More recently, the character of the flows have shifted a bit, as stocks have turned higher.
Since the start of March, the S&P 500 ETF (SPY) and iShares Emerging Markets ETF (EEM) have managed to drive $4.9 billion and $2.1 billion in net creations, respectively. Still, five of the 10 ETFs that have seen the largest net inflows have been bond funds, even in this more recent time period.
Based on Lipper data, "funds have been flowing into equities at a pretty meaningful rate, and it looks like there has been cash coming off of the sidelines" in the past few weeks, Piper Jaffray technical analyst Craig Johnson said Wednesday on CNBC's "Trading Nation."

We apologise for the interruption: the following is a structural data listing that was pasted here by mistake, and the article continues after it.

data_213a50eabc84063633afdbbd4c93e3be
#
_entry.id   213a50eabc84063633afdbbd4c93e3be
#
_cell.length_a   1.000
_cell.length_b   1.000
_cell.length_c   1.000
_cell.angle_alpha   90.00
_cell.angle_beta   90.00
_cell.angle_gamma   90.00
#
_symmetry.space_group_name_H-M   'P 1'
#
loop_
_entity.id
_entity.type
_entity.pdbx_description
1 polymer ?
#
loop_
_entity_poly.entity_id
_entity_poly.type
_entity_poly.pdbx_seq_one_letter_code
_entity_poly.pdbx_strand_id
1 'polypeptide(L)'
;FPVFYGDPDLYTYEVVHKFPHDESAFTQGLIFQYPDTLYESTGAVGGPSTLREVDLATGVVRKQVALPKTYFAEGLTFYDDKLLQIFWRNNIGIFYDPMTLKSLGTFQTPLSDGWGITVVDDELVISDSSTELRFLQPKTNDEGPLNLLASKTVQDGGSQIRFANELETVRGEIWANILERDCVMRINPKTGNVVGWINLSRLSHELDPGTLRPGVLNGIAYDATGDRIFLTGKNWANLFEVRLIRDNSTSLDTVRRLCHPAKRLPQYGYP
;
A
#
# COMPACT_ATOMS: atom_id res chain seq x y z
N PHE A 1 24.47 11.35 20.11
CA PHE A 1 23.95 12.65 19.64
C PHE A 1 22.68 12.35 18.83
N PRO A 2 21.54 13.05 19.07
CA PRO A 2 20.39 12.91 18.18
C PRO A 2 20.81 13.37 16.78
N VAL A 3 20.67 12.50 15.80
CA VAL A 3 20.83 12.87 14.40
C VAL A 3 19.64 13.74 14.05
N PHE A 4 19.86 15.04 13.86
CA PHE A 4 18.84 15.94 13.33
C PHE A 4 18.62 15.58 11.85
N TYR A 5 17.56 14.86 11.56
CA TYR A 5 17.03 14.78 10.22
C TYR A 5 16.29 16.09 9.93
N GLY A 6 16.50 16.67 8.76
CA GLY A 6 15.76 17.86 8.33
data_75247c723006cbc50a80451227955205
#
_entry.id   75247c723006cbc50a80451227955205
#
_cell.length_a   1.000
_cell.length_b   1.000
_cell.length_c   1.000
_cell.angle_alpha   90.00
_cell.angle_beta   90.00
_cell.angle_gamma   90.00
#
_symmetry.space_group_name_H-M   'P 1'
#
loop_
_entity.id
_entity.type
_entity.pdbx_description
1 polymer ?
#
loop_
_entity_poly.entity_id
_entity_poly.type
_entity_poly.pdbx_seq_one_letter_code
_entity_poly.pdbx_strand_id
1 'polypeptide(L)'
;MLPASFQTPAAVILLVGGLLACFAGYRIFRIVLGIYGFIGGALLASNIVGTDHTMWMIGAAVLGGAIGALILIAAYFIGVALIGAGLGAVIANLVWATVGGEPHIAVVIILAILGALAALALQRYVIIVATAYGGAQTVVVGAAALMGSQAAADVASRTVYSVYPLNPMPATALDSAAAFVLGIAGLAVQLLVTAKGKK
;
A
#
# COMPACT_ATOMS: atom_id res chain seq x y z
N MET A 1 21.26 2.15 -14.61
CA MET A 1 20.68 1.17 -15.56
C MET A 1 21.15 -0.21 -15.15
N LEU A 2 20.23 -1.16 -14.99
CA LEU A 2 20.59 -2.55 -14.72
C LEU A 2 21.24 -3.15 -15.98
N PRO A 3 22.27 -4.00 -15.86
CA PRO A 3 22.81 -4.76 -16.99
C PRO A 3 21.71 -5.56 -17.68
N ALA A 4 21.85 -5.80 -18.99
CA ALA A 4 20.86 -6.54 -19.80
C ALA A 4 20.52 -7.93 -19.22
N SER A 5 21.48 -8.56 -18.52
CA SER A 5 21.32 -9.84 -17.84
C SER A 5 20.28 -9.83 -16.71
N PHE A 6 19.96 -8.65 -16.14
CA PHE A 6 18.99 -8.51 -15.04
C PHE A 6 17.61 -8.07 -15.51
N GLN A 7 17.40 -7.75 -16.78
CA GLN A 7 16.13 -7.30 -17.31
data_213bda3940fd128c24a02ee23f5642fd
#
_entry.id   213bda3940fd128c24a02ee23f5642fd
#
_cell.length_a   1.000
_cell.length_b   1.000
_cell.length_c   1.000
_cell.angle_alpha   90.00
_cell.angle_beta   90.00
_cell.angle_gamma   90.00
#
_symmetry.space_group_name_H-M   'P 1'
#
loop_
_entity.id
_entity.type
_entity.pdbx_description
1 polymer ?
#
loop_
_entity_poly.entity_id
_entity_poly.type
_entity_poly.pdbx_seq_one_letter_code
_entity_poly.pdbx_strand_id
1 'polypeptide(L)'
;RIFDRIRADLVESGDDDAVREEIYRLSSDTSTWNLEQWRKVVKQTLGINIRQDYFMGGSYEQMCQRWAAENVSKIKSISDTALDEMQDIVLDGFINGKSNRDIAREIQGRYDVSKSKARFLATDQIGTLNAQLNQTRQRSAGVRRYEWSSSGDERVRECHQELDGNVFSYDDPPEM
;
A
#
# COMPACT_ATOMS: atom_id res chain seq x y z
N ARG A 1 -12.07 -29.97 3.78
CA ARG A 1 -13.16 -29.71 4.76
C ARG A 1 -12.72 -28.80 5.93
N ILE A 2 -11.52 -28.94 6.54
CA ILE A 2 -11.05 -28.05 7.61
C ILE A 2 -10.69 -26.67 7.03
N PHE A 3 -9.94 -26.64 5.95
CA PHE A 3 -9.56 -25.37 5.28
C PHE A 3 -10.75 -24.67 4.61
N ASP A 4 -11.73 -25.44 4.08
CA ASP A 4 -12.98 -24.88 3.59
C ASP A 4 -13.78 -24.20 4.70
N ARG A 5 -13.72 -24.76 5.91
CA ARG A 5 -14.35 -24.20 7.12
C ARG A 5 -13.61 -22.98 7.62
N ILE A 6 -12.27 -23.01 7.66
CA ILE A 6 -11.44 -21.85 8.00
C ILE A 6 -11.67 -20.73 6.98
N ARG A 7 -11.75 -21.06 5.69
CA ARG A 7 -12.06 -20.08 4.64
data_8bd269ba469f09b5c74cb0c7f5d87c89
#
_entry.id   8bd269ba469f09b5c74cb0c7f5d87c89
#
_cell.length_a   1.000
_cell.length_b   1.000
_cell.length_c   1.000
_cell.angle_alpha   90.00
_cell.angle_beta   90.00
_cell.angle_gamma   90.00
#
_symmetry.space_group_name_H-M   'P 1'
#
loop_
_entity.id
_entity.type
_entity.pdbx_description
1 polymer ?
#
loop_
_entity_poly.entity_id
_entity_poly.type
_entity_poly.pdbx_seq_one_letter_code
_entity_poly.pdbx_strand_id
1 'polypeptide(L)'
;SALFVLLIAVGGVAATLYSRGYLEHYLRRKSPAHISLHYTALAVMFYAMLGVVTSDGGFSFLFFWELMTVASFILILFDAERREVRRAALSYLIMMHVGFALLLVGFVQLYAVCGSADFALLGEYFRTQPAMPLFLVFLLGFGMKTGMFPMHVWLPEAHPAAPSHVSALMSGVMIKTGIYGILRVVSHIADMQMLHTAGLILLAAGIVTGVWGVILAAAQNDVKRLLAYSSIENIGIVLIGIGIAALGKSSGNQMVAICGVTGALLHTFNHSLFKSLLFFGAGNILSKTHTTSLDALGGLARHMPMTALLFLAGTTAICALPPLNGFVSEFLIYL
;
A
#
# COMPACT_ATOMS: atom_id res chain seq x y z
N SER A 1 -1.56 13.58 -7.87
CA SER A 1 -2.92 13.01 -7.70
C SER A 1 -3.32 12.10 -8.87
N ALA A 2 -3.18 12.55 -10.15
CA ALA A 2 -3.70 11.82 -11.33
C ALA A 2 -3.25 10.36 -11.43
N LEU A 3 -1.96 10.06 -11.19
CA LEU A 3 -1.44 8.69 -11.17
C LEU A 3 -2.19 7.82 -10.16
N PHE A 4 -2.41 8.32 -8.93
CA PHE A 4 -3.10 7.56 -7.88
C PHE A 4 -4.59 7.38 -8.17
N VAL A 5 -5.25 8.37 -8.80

Looking at the chart of the S&P 500, "there is no change in trend," so these flows into stocks are "probably going to continue," he said.
Indeed, with so many being left behind by the market's recent bounce, "the pain trade is up," meaning that a further rise in stocks will cause the sort of uncomfortable losses that lead fund managers to change around their positioning. In this case, that shift would mean covering shorts or going long.
"It's going to be even more painful when we break out to new highs," the bullish technical analyst added.